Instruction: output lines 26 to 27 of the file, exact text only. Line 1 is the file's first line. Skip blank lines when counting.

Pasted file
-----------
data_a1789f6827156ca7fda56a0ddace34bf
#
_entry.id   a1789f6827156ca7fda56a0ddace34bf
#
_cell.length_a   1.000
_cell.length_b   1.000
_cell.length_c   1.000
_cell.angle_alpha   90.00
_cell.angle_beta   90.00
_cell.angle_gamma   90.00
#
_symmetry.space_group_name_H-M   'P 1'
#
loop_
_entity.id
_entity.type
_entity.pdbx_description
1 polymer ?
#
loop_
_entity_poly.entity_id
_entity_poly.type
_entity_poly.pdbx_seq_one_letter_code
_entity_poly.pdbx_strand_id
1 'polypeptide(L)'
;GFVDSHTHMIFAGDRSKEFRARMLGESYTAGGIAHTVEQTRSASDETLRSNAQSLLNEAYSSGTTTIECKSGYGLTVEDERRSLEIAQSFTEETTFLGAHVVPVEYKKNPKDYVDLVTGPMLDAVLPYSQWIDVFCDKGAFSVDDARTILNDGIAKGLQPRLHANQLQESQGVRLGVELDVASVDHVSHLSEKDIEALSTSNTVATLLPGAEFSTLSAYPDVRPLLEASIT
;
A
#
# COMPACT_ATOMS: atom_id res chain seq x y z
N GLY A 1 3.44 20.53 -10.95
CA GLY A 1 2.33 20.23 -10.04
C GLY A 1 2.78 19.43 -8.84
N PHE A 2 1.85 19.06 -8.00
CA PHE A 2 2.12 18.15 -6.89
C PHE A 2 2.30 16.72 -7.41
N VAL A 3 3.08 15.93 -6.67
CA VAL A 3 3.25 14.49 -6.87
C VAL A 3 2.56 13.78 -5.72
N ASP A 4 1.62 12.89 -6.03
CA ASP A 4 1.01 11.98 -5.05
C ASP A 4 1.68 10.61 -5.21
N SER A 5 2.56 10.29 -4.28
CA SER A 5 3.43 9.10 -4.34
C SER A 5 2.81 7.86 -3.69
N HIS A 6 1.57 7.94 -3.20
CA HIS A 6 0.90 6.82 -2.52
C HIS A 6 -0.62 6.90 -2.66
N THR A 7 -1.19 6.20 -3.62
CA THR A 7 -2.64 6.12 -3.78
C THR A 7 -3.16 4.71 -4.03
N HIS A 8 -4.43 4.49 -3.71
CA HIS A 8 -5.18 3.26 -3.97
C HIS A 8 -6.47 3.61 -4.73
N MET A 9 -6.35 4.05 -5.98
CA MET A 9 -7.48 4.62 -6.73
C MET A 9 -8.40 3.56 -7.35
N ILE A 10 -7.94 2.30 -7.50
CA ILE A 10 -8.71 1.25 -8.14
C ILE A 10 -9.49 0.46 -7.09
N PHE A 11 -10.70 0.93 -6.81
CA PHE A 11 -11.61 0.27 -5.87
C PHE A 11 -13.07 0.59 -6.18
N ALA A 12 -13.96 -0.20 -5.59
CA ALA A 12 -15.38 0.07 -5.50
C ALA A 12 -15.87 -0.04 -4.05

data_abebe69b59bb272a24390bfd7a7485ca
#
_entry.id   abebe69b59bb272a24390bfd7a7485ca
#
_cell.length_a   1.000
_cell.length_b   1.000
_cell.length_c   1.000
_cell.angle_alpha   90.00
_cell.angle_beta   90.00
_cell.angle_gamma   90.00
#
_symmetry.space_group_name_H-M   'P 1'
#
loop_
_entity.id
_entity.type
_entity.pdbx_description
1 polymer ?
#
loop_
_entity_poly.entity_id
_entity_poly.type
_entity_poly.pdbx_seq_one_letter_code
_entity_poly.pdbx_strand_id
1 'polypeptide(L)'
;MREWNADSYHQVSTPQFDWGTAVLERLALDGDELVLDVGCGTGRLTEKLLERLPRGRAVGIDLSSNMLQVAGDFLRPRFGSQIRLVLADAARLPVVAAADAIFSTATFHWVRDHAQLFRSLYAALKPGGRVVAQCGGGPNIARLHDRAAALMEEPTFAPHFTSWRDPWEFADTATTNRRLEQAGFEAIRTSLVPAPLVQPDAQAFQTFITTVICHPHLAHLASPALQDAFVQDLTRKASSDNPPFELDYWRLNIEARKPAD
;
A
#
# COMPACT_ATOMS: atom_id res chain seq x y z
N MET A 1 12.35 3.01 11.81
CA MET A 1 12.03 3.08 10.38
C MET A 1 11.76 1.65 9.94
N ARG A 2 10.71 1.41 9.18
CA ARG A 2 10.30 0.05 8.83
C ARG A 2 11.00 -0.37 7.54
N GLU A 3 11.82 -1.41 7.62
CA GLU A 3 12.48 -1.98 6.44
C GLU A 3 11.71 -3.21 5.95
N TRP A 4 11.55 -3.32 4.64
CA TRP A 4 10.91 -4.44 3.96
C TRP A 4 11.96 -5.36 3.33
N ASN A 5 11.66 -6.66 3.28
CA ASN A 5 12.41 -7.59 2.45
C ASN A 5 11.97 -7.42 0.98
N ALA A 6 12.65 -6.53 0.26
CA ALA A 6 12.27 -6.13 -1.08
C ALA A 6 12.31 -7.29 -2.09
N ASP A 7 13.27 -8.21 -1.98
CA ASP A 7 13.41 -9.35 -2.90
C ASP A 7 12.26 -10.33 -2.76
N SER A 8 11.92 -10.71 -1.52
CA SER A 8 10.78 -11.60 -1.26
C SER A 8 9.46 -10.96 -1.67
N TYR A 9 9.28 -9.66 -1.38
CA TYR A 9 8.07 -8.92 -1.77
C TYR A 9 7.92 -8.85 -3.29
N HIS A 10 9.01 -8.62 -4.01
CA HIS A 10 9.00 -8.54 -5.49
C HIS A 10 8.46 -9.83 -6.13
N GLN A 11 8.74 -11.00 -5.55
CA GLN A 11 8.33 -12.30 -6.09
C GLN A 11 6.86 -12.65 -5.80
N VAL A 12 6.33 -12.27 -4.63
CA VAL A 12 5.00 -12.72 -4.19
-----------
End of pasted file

;GFVDSHTHMIFAGDRSKEFRARMLGESYTAGGIAHTVEQTRSASDETLRSNAQSLLNEAYSSGTTTIECKSGYGLTVEDERRSLEIAQSFTEETTFLGAHVVPVEYKKNPKDYVDLVTGPMLDAVLPYSQWIDVFCDKGAFSVDDARTILNDGIAKGLQPRLHANQLQESQGVRLGVELDVASVDHVSHLSEKDIEALSTSNTVATLLPGAEFSTLSAYPDVRPLLEASIT
;